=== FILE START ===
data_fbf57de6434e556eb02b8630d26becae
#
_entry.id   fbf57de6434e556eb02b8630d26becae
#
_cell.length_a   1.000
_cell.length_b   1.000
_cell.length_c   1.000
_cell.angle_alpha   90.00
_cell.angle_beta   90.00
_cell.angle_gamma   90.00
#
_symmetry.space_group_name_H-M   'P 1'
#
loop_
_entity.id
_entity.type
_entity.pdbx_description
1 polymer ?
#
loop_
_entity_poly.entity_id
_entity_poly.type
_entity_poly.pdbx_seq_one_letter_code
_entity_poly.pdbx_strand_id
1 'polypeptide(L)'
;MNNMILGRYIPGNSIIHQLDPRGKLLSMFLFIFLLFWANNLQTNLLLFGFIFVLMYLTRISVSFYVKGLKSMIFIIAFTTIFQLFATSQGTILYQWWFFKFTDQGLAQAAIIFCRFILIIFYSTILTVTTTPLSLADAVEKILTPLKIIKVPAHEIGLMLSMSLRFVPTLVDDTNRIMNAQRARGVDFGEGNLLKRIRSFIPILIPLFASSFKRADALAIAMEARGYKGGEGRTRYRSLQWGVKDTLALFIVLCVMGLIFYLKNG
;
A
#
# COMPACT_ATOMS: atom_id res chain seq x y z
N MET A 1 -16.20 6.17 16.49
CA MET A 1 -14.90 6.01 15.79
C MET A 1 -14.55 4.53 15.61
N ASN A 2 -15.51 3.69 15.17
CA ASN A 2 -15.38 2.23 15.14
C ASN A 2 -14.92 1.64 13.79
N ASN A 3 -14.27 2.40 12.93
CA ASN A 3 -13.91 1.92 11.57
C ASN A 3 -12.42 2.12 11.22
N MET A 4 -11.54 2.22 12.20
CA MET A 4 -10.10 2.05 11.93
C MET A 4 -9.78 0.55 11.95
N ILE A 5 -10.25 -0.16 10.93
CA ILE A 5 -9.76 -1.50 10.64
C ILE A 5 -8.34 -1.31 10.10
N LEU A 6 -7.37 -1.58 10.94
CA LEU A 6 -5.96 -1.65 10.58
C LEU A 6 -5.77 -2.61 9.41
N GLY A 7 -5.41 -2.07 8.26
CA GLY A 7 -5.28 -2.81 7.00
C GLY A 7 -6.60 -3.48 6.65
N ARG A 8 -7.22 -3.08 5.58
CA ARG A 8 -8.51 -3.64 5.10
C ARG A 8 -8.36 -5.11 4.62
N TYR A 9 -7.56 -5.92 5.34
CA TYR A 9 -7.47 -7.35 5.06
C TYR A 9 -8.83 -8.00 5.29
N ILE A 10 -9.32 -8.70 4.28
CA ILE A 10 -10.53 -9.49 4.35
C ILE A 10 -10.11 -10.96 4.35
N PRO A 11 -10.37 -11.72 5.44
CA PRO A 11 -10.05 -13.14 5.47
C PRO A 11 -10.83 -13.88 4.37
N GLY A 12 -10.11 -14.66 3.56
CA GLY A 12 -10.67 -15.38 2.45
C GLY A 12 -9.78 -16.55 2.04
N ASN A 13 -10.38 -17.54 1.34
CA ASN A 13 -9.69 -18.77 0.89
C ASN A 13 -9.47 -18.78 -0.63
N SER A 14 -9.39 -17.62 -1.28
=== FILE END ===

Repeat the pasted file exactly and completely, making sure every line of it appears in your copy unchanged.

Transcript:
data_fbf57de6434e556eb02b8630d26becae
#
_entry.id   fbf57de6434e556eb02b8630d26becae
#
_cell.length_a   1.000
_cell.length_b   1.000
_cell.length_c   1.000
_cell.angle_alpha   90.00
_cell.angle_beta   90.00
_cell.angle_gamma   90.00
#
_symmetry.space_group_name_H-M   'P 1'
#
loop_
_entity.id
_entity.type
_entity.pdbx_description
1 polymer ?
#
loop_
_entity_poly.entity_id
_entity_poly.type
_entity_poly.pdbx_seq_one_letter_code
_entity_poly.pdbx_strand_id
1 'polypeptide(L)'
;MNNMILGRYIPGNSIIHQLDPRGKLLSMFLFIFLLFWANNLQTNLLLFGFIFVLMYLTRISVSFYVKGLKSMIFIIAFTTIFQLFATSQGTILYQWWFFKFTDQGLAQAAIIFCRFILIIFYSTILTVTTTPLSLADAVEKILTPLKIIKVPAHEIGLMLSMSLRFVPTLVDDTNRIMNAQRARGVDFGEGNLLKRIRSFIPILIPLFASSFKRADALAIAMEARGYKGGEGRTRYRSLQWGVKDTLALFIVLCVMGLIFYLKNG
;
A
#
# COMPACT_ATOMS: atom_id res chain seq x y z
N MET A 1 -16.20 6.17 16.49
CA MET A 1 -14.90 6.01 15.79
C MET A 1 -14.55 4.53 15.61
N ASN A 2 -15.51 3.69 15.17
CA ASN A 2 -15.38 2.23 15.14
C ASN A 2 -14.92 1.64 13.79
N ASN A 3 -14.27 2.40 12.93
CA ASN A 3 -13.91 1.92 11.57
C ASN A 3 -12.42 2.12 11.22
N MET A 4 -11.54 2.22 12.20
CA MET A 4 -10.10 2.05 11.93
C MET A 4 -9.78 0.55 11.95
N ILE A 5 -10.25 -0.16 10.93
CA ILE A 5 -9.76 -1.50 10.64
C ILE A 5 -8.34 -1.31 10.10
N LEU A 6 -7.37 -1.58 10.94
CA LEU A 6 -5.96 -1.65 10.58
C LEU A 6 -5.77 -2.61 9.41
N GLY A 7 -5.41 -2.07 8.26
CA GLY A 7 -5.28 -2.81 7.00
C GLY A 7 -6.60 -3.48 6.65
N ARG A 8 -7.22 -3.08 5.58
CA ARG A 8 -8.51 -3.64 5.10
C ARG A 8 -8.36 -5.11 4.62
N TYR A 9 -7.56 -5.92 5.34
CA TYR A 9 -7.47 -7.35 5.06
C TYR A 9 -8.83 -8.00 5.29
N ILE A 10 -9.32 -8.70 4.28
CA ILE A 10 -10.53 -9.49 4.35
C ILE A 10 -10.11 -10.96 4.35
N PRO A 11 -10.37 -11.72 5.44
CA PRO A 11 -10.05 -13.14 5.47
C PRO A 11 -10.83 -13.88 4.37
N GLY A 12 -10.11 -14.66 3.56
CA GLY A 12 -10.67 -15.38 2.45
C GLY A 12 -9.78 -16.55 2.04
N ASN A 13 -10.38 -17.54 1.34
CA ASN A 13 -9.69 -18.77 0.89
C ASN A 13 -9.47 -18.78 -0.63
N SER A 14 -9.39 -17.62 -1.28